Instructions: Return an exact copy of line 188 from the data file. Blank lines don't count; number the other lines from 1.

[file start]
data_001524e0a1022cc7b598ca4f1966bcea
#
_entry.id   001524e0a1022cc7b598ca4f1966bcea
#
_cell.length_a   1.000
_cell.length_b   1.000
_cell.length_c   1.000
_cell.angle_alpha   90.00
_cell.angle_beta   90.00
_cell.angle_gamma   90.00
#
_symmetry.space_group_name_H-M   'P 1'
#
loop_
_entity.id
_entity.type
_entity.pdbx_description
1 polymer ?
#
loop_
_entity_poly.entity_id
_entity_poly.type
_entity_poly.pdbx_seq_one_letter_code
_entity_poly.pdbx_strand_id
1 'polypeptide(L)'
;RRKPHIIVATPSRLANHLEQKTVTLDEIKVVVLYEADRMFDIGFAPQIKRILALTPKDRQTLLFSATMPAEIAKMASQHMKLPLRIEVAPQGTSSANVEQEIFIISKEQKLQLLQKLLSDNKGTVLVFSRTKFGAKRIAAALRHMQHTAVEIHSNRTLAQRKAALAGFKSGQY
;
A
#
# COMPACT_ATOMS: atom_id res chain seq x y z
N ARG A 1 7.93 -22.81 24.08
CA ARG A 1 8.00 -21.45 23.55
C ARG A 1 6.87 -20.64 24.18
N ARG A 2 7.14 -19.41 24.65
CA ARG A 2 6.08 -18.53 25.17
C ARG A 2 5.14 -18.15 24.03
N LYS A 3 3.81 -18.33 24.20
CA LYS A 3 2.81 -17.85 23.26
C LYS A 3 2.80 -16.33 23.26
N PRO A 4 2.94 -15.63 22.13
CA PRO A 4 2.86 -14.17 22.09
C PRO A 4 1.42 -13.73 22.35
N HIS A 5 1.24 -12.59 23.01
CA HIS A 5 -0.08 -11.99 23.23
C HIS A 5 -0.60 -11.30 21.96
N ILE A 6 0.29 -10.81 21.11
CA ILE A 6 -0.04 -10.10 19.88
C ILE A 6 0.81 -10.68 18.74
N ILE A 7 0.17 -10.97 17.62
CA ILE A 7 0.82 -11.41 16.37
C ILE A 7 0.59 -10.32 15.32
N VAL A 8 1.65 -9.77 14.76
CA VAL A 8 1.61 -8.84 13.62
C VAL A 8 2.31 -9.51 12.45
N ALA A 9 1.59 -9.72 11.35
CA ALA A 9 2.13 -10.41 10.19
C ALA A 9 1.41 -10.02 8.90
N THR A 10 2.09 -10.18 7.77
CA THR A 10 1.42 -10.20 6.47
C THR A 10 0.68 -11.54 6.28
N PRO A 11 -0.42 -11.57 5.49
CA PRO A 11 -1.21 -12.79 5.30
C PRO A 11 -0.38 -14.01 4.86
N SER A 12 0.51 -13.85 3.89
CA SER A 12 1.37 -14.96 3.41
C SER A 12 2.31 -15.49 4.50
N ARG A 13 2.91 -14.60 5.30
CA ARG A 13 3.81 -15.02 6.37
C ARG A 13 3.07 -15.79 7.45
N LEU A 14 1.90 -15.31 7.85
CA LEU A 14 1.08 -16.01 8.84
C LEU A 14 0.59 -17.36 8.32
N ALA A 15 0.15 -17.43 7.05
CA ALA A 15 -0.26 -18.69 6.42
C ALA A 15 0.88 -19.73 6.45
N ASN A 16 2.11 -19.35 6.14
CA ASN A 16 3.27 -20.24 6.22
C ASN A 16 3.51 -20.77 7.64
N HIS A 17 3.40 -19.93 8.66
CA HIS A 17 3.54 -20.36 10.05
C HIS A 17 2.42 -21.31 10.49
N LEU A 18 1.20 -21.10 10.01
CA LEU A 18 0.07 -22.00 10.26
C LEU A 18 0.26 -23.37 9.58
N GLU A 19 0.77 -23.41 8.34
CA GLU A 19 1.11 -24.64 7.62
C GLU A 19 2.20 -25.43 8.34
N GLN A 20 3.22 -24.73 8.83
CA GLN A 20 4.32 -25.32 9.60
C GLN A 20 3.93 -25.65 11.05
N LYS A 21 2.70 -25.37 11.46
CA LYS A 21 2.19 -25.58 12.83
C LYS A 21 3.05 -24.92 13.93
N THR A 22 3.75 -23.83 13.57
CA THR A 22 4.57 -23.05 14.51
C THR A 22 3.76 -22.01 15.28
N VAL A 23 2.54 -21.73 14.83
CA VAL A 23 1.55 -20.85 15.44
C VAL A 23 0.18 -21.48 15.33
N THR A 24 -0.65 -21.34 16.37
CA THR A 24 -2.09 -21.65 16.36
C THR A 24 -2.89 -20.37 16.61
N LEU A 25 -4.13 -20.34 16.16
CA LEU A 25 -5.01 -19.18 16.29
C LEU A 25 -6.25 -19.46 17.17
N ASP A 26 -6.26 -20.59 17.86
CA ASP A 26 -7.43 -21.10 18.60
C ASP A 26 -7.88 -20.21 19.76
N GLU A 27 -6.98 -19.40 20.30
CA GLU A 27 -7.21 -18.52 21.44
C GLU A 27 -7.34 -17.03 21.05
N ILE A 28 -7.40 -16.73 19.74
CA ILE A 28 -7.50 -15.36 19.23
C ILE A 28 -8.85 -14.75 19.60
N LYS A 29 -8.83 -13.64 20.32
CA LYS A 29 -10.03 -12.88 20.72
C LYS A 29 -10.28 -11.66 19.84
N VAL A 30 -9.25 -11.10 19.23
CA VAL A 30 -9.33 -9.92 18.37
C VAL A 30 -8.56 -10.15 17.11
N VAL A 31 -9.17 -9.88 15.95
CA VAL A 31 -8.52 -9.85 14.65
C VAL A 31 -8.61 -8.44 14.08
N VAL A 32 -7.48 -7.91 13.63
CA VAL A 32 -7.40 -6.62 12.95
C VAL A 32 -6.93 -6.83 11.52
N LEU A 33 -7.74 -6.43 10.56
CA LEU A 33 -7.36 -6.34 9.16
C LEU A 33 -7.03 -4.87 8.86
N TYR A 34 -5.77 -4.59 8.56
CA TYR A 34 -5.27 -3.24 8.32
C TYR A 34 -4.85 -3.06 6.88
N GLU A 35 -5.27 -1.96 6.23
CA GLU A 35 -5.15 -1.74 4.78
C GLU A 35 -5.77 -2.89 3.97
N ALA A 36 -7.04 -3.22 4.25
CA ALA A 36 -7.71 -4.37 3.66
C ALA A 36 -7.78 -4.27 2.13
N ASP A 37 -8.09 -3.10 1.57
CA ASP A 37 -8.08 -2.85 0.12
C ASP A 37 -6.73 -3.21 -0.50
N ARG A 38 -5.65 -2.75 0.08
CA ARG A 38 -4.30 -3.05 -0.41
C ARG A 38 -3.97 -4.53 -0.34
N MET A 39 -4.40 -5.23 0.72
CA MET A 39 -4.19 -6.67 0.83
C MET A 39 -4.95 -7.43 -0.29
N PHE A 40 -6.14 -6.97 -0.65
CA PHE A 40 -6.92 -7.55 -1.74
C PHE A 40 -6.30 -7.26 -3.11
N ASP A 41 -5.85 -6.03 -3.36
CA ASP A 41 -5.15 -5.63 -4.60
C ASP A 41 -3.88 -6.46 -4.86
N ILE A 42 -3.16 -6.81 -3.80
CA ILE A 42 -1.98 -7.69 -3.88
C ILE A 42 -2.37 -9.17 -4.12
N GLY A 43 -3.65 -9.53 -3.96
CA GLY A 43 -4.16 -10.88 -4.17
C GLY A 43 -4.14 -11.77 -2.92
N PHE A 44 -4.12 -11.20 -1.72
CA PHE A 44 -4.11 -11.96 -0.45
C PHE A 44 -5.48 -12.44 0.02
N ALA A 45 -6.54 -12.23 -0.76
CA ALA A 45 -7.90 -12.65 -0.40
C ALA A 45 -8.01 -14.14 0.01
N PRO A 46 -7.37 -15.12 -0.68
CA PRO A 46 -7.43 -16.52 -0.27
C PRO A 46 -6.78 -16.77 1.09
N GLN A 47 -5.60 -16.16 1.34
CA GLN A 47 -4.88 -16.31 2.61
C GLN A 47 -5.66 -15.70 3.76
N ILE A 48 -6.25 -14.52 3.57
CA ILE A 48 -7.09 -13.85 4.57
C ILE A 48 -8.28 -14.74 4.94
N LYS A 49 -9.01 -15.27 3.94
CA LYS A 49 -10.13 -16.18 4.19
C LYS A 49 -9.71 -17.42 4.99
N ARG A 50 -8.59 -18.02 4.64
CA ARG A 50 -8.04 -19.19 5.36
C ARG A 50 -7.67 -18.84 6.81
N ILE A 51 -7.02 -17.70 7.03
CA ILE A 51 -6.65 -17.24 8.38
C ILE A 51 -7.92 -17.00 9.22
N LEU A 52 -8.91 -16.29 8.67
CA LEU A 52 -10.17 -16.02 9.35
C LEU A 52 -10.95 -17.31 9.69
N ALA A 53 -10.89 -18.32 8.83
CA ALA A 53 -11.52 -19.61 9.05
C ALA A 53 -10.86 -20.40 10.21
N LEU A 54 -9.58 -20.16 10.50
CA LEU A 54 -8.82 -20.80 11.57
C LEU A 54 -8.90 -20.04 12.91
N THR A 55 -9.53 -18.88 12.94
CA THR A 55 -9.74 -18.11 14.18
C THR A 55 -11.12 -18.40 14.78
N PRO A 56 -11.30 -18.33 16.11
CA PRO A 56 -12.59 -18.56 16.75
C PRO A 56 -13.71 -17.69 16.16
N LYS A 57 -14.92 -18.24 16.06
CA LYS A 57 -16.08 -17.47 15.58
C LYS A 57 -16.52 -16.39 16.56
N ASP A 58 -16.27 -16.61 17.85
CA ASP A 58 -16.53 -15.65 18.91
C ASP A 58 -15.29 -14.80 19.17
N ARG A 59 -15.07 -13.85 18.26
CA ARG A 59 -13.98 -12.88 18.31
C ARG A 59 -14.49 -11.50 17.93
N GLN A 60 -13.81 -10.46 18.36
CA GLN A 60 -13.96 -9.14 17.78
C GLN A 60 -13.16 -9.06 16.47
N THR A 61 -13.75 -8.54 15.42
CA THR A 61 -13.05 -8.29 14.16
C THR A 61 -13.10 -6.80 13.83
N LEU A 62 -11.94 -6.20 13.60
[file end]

CA ALA A 53 -11.52 -19.61 9.05